Which brushes do I use for which job?

When selecting a brush it is important to consider the following areas: type of bristle; job to be completed & coating to be applied.

There are 2 types of bristle: synthetic and natural.

Synthetic bristles are very hard wearing, lasting up to 5 times as long as natural bristle brushes. As synthetic bristles do not absorb large amounts of water and swell up they do not cause tramlines to appear in the paint. Their structure produces a fine finish on all water-based paints.

Natural bristle has a structure that allows it to take and hold paint within the brush. In addition, the split ends of bristle brushes help to produce a fine finish with traditional solvent paints. However, they do not perform well with water-based paints like Dulux Once, or Quick Drying Satinwood.

Brushes come in many sizes. As a rule of thumb, the larger the area you are painting, the larger the brush that you should use. For walls a 2" or 3" brush is required for cutting in, whilst a 1" or 2" brush will give you more flexibility when painting doors, skirting boards & architraves.

What type of roller do I use?

Rollers are ideal for painting large areas, particularly ceilings. They are quick and easy to use. There are several types of roller to suit different paint jobs: foam, mohair or sheepskin, available in short, medium and long-pile. Your choice of roller really depends upon the sort of paint you are using. A short-pile mohair roller is suitable for applying silk emulsion. A medium-pile sheepskin roller is ideal for applying matt emulsion. Foam rollers are not recommended for normal emulsion paints as their spongy texture creates air bubbles in the paint film which can then burst, leaving a crated, orange peel effect.

Is there a right order to painting a room?

Generally when painting a room it is advisable to start at the top of the room and work down. The following is a typical sequence:

  1. Ceiling - Apply two full coats. Dulux Magic White is ideal for this purpose.
  2. Walls - Apply two full coats of your chosen Dulux emulsion, working away from natural light.
  3. Doors & skirting boards - Start with the windows to give them a full day to dry before closing them in the evening. Next paint the door & doorframe followed by the skirting.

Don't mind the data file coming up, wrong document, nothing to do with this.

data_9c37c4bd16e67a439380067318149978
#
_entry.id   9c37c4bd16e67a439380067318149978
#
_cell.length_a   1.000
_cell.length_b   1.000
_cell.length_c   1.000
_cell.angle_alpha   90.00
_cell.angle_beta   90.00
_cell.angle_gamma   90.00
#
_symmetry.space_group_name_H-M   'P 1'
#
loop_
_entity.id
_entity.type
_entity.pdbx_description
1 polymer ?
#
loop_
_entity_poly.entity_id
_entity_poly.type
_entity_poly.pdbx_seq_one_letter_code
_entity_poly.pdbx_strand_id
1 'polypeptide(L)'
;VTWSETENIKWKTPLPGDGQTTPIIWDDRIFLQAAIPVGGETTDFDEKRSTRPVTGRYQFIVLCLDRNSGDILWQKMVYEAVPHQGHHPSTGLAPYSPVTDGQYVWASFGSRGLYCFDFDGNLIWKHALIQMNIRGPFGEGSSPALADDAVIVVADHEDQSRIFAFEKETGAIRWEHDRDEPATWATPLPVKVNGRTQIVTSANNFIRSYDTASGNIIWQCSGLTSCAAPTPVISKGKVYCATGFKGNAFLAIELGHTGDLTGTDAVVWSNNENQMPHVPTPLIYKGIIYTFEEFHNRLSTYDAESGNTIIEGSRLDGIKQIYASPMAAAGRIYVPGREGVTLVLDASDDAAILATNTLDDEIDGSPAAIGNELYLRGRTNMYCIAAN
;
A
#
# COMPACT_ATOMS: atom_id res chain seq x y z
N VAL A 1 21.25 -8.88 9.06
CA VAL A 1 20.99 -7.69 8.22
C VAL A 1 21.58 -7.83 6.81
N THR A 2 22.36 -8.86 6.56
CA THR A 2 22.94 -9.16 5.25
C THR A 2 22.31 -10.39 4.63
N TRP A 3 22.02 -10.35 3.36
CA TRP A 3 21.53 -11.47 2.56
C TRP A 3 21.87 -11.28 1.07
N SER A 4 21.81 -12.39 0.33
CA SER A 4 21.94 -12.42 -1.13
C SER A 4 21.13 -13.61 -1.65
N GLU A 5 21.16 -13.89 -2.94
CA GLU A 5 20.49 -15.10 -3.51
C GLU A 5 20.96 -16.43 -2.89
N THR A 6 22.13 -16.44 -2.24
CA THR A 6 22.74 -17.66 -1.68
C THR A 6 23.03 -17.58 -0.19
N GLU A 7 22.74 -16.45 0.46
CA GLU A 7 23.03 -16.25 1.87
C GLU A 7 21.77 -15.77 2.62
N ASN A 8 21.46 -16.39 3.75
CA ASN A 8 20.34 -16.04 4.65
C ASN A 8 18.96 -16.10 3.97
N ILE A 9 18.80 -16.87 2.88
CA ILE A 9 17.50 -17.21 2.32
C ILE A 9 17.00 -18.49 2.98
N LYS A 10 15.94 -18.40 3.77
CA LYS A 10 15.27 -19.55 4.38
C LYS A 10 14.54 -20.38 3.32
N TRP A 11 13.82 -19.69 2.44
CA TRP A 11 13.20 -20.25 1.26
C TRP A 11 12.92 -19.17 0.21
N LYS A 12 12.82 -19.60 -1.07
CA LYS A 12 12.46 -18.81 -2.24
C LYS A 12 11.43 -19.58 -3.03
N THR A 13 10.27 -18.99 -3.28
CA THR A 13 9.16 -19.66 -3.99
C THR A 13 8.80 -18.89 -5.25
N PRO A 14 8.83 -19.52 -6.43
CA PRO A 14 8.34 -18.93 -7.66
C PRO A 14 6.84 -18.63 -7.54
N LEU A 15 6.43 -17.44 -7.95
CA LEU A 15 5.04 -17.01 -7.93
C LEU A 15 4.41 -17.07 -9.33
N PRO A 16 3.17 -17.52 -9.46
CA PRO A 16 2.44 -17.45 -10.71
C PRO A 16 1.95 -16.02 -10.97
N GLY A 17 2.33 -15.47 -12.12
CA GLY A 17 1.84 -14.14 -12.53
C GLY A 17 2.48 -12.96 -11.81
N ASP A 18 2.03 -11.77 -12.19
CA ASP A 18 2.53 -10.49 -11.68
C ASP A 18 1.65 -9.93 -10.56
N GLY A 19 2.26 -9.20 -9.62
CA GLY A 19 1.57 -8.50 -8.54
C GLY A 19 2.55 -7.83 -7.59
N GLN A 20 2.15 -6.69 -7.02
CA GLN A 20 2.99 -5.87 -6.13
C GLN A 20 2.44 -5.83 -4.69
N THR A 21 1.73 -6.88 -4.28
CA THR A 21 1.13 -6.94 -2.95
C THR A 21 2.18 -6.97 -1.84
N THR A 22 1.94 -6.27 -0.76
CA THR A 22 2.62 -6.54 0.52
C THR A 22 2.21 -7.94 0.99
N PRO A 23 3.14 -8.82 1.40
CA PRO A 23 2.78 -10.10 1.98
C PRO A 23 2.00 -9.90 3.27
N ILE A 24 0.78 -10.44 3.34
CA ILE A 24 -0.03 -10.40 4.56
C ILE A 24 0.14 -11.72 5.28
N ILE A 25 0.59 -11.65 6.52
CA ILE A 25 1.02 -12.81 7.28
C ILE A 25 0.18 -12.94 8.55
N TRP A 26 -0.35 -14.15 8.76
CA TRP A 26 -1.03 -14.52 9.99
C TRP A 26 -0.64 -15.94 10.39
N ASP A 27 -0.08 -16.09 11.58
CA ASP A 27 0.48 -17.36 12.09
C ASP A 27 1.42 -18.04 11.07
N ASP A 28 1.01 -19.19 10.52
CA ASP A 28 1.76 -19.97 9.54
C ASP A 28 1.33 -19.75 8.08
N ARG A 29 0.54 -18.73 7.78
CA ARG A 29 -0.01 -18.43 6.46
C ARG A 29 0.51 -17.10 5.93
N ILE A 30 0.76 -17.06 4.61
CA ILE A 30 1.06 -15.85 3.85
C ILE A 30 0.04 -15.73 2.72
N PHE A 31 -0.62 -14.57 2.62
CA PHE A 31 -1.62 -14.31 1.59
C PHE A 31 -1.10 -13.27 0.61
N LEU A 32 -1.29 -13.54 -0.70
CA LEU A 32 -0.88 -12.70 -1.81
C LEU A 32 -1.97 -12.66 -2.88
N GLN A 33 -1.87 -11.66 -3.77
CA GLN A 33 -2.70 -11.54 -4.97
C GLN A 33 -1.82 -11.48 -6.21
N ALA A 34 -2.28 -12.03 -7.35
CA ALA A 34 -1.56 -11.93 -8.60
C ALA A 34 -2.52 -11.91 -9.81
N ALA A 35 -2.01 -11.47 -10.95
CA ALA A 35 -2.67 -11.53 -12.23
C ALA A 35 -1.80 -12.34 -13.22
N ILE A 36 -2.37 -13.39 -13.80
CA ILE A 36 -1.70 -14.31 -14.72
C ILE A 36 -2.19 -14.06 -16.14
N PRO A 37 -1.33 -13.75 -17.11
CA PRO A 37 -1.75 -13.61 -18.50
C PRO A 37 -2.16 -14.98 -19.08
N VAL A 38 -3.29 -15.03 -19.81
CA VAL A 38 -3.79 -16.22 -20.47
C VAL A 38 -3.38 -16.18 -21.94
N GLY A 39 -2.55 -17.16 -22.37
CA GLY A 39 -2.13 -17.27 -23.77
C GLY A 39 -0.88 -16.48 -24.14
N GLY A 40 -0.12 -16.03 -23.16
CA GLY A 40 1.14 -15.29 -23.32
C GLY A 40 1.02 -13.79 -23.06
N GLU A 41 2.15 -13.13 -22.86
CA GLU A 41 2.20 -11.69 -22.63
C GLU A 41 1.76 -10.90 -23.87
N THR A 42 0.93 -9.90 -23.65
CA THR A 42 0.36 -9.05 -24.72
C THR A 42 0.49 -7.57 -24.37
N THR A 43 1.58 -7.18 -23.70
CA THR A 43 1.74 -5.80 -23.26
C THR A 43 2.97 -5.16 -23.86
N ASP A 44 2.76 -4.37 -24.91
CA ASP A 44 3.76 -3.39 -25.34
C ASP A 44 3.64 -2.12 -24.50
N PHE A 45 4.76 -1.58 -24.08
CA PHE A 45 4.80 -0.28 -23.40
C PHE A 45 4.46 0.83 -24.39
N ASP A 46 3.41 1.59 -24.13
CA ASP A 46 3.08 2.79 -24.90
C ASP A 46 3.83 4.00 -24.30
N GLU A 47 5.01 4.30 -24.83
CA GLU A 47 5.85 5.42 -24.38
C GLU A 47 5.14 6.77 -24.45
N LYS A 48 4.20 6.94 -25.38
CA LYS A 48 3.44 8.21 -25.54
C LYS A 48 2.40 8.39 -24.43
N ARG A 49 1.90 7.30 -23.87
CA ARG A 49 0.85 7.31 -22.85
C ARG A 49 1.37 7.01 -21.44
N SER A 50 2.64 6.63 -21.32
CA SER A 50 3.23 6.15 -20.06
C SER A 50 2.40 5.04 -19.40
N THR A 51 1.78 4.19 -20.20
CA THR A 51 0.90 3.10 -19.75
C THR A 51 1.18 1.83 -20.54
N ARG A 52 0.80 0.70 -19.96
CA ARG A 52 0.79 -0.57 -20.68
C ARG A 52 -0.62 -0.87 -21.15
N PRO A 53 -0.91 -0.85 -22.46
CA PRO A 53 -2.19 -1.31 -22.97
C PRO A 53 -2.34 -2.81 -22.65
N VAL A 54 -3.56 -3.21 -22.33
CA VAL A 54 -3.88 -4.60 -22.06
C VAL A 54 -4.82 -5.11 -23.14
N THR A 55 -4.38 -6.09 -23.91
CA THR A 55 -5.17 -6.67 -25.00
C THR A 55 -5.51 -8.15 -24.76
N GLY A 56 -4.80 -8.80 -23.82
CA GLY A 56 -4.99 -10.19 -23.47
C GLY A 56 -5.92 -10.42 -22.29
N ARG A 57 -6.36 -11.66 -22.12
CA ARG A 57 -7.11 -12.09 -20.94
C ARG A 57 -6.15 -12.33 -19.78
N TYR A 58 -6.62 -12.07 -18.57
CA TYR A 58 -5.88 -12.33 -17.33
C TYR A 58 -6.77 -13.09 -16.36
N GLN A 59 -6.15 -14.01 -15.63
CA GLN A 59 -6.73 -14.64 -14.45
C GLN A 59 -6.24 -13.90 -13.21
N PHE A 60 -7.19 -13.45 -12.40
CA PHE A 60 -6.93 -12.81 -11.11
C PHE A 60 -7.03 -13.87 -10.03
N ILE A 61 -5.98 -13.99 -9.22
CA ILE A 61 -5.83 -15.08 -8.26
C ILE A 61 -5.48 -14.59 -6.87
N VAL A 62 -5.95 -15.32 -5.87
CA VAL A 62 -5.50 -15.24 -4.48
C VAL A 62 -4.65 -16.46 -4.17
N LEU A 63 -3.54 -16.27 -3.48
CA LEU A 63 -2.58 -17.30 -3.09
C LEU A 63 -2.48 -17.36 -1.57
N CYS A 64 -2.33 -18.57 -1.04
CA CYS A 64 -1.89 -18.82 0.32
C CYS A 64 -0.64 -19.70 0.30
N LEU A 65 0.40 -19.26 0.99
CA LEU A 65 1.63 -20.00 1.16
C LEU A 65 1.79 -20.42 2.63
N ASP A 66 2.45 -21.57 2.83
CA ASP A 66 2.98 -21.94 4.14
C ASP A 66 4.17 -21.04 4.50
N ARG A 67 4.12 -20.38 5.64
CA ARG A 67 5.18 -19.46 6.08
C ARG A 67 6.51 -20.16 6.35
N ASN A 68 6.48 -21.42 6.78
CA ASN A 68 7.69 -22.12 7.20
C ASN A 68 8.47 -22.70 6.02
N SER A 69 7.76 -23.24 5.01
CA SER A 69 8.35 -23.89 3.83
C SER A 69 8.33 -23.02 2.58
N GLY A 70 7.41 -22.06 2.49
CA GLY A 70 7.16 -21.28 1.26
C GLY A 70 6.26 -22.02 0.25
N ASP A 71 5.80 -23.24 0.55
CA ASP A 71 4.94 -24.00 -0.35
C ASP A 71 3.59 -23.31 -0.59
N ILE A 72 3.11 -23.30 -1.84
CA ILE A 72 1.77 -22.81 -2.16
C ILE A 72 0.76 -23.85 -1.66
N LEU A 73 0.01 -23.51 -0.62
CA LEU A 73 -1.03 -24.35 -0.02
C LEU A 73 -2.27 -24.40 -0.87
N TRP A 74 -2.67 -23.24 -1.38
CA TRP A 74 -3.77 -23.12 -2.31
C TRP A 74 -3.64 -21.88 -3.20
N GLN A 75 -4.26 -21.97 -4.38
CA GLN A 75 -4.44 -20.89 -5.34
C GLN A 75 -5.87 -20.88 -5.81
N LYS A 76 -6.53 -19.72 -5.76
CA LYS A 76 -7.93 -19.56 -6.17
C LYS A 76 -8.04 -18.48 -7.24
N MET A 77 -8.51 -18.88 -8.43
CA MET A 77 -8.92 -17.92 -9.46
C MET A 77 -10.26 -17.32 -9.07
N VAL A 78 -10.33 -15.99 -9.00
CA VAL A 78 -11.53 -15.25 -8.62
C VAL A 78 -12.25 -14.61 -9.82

I have removed wallpaper from my walls. How do I prepare them for painting?

Having removed wallpaper by scraping, the surface must be thoroughly washed down to remove all old paste and size. While the surface is still damp is the best time to fill all holes before painting. If the area is small then Polycell No Sanding Polyfilla is the ideal solution as it is dry in as little as 15 minutes. However, if the area is larger, use Polycell SmoothOver for Cracked & Damaged Walls. It offers a whole wall solution that covers cracks, dents, gouges, small holes and other problem features in one go, leaving them smooth and ready to paint after rubbing down. The wall can then be painted with any Dulux emulsion

Before you start painting

When decorating it is important to remember to protect anything that you do not want to get covered in paint or dust. The best way to do this is to move all large items into the centre of the room and then cover with a clear plastic dust sheet. This is so anyone coming into the room will be able to see what is under the sheet and will help to avoid the risk of putting things on your precious items.

Paint your room in this order

Now that we have finished preparing all the walls we can start to think about the order in which we paint the surfaces. First of all we start with the ceiling. This is so that any wet paint that may drop will only fall on an unpainted surface, which will be painted later.

Preparing your walls for painting

When decorating any surface that has paint on it, the best way to start is by cleaning it down with sugar soap. Allow this to dry.

Choosing the right filler

Within Polycell we have a wide range of fillers which are suitable for every eventuality in the home.

Choosing the right roller

When it comes to decorating large surfaces it is best to use a quality roller. You can get many different sizes and differing pile lengths - short, medium or long. The best way to choose the roller you need is to consider that a short pile is for very fine or flat surfaces.

Choosing gloss paints

When it comes to gloss we have a solvent based and a water based finish, both of which give you a fantastic finish.

Choosing the right paint for your walls

When painting your internal walls the correct product choice is very important. We have got various products within the Dulux range and here are just a selection.